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## Re: [PrimeNumbers] Digest Number 3824

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• This reference only shows that I independently proved Mertens theorem (my formula 9). It still doesn t answer why we need to adjust the calculated
Message 1 of 2 , Feb 24, 2014
This reference only shows that I independently proved Mertens' theorem (my formula 9).

It still doesn't 'answer' 'why' we need to adjust the calculated probability with this constant to get the prime count. As mentioned, I am worried about this giant wave of prime multiples that is building up with this factor. But maybe it is all self-regulary by adjusting the dx.

Also, so far, I haven't seen anyone using the probability product in an integration (my formula 6), which is just the key to the accurate prime counting results.

From: "primenumbers@yahoogroups.com" <primenumbers@yahoogroups.com>
To: primenumbers@yahoogroups.com
Sent: Monday, February 24, 2014 2:36 PM
Subject: [PrimeNumbers] Digest Number 3824

There is 1 message in this issue.

Topics in this digest:

1a. Re: Probabilistic approach to prime counting
From:  djbroadhurst

Message
________________________________________________________________________
1a. Re: Probabilistic approach to prime counting
Posted by:  david.broadhurst@... djbroadhurst
Date: Sun Feb 23, 2014 4:34 am ((PST))

Chris de Corte wrote:

> The question of why we had to correct our probabilities
> with a factor alpha [i.e. exp(Euler)] from 2 onward remains
> open. And to be honest, we can’t give a good mathematical answer.

Answer:

http://mathworld.wolfram.com/MertensTheorem.html

F. Mertens,
"Ein Beitrag zur analytischen Zahlentheorie",
J. reine angew. Math. 78 (1874) 46--62.

http://gdz.sub.uni-goettingen.de/en/dms/load/toc/?PPN=PPN243919689_0078

David

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• ... You proved nothing. Rather you made a faulty heuristic and compared it with some data on small primes. Your heuristic contained one very obvious mistake:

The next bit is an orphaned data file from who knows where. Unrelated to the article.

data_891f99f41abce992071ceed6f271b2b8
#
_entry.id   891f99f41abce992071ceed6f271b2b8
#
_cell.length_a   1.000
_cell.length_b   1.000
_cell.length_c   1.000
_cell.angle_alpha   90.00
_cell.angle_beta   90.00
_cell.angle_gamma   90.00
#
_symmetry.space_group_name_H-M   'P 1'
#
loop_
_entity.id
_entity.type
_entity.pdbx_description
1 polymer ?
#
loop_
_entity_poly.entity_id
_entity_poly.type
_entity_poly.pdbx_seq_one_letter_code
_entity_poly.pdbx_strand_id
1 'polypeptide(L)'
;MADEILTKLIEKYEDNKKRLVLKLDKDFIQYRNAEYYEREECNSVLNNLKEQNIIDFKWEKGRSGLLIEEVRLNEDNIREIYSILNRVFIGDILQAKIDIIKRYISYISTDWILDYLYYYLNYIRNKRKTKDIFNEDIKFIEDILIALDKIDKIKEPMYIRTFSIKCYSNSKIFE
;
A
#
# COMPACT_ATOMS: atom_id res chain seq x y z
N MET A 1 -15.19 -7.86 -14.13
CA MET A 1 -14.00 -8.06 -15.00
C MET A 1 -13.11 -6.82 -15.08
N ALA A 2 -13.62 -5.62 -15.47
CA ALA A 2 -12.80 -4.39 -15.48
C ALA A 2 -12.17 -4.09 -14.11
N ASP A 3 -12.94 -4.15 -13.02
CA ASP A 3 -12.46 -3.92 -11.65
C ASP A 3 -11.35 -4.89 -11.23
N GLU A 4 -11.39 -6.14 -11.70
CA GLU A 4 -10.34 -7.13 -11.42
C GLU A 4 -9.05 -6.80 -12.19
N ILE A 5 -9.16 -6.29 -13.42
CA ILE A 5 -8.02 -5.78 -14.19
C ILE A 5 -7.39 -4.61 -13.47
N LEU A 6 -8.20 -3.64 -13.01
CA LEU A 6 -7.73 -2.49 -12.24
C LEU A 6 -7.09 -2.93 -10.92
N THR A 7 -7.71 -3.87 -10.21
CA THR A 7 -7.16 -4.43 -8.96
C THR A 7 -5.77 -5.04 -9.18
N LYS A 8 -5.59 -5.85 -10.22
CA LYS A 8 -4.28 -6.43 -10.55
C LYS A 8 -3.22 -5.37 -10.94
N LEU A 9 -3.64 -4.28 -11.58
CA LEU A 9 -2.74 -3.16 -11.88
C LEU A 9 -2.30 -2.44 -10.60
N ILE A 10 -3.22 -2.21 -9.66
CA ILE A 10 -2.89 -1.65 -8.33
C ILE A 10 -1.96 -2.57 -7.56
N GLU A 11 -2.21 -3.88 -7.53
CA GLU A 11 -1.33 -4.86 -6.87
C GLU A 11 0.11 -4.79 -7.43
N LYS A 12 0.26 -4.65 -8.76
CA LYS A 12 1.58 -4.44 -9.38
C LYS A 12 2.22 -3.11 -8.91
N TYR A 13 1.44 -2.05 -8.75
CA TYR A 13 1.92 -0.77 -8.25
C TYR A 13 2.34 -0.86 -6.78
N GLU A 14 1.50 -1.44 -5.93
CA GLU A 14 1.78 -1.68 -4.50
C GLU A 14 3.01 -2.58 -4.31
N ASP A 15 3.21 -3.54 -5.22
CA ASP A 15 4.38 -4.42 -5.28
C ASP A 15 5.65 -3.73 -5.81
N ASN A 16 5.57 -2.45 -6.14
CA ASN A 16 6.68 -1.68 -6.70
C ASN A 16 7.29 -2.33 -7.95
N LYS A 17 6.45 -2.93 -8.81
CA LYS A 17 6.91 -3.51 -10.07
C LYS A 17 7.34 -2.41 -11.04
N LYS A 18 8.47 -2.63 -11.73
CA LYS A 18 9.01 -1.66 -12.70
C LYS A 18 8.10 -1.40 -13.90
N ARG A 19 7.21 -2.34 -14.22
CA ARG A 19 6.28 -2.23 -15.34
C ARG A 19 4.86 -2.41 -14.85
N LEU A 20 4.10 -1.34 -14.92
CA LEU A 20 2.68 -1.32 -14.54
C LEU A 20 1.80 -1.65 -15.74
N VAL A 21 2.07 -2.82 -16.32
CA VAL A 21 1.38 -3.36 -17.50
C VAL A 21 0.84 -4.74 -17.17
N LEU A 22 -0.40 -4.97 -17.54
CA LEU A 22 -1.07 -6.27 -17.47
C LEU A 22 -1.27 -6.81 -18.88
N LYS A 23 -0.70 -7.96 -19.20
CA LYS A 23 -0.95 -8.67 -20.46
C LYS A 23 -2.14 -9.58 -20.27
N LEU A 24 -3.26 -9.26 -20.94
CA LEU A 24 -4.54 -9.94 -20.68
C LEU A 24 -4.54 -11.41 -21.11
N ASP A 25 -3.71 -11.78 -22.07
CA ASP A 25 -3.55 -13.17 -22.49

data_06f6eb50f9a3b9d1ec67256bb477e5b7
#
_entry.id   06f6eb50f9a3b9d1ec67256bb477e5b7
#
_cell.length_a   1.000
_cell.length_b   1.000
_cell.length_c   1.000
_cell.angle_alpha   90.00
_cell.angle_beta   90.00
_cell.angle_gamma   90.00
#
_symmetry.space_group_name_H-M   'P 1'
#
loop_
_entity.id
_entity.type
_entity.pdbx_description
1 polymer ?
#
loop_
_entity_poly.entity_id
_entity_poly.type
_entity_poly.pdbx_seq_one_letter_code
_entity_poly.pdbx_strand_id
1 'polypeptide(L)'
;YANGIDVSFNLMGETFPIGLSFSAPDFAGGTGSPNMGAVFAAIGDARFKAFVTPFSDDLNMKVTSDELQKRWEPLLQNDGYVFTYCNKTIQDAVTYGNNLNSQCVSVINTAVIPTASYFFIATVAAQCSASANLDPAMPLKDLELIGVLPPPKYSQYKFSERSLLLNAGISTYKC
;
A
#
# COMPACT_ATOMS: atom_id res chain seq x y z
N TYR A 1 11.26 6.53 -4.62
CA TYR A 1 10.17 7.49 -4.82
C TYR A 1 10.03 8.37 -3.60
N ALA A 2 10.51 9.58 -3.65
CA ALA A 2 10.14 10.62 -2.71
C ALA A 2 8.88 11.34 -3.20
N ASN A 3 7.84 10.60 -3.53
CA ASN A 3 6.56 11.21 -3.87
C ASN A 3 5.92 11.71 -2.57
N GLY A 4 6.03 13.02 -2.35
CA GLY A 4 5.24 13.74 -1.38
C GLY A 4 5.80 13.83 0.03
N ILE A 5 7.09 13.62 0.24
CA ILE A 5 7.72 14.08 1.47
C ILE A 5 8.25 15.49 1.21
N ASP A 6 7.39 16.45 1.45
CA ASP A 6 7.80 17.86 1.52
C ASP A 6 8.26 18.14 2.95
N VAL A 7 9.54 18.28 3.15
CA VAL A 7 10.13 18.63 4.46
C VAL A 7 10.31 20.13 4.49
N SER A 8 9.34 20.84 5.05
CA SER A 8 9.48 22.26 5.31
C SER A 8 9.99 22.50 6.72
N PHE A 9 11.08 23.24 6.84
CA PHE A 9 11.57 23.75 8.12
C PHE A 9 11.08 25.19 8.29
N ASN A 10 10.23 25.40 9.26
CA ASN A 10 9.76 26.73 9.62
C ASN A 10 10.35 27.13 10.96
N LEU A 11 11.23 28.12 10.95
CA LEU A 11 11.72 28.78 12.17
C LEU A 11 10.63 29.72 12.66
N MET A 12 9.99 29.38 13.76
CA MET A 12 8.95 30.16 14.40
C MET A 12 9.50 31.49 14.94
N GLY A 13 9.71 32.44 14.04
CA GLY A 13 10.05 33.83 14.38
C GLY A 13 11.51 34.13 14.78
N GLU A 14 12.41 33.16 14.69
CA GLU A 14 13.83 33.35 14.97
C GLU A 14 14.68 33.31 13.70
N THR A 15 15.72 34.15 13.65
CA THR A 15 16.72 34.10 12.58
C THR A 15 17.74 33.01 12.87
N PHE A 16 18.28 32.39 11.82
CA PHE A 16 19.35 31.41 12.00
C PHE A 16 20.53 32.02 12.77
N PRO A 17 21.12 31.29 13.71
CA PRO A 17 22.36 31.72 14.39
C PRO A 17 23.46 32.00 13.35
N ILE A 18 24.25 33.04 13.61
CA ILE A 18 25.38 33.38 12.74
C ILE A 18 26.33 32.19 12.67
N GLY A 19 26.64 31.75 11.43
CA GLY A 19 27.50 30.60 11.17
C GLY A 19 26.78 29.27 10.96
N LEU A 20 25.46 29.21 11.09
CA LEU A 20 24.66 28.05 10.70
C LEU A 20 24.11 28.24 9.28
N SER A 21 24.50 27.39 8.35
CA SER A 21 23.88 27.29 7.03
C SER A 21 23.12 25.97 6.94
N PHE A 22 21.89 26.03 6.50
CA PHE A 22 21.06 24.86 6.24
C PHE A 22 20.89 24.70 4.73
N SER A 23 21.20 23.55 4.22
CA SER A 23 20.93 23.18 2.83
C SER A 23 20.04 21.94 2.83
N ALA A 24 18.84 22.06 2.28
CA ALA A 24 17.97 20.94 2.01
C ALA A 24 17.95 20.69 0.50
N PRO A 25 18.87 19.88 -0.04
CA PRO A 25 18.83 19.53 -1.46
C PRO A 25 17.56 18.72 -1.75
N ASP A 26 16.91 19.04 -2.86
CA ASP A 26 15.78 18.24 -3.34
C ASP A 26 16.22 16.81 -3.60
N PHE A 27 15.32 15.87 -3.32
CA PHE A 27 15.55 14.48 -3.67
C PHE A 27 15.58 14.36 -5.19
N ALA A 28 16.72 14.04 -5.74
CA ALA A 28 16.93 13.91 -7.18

Message 2 of 2 , Feb 24, 2014
Chris De Corte wrote:

> I independently proved Mertens' theorem

You proved nothing. Rather you made a faulty heuristic
and compared it with some data on small primes.

Your heuristic contained one very obvious mistake:
you sieved out primes less than x, while we
know that it is sufficient to sieve out primes less
than or equal to sqrt(x), to ensure that x is prime.

By this means you lost an obvious factor of

2 = log(x)/log(sqrt(x)).

Had you included this, your "fugde factor"
would have been the famous factor

2/exp(Euler) =~ 1.123

by which the sieve of Eratosthenes outperforms
a random sieve modelled by a Mertens product.

To prove this, simply combine Mertens' theorem (1874)
and the prime number theorem of Hadamard and
de la Vallée-Poussin (1896), neither of which
were proven in your "document".

The factor 2/exp(Euler) has been discussed several times on this list:

https://groups.yahoo.com/neo/groups/primenumbers/conversations/messages/21565

https://groups.yahoo.com/neo/groups/primenumbers/conversations/topics/20936

Hans Riesel discusses it on pp 66-67 of his book, following Theorem 3.1:

http://tinyurl.com/y9whej4

> the sieve of Eratosthenes sieves out numbers
> more efficiently than does a "random" sieve

David
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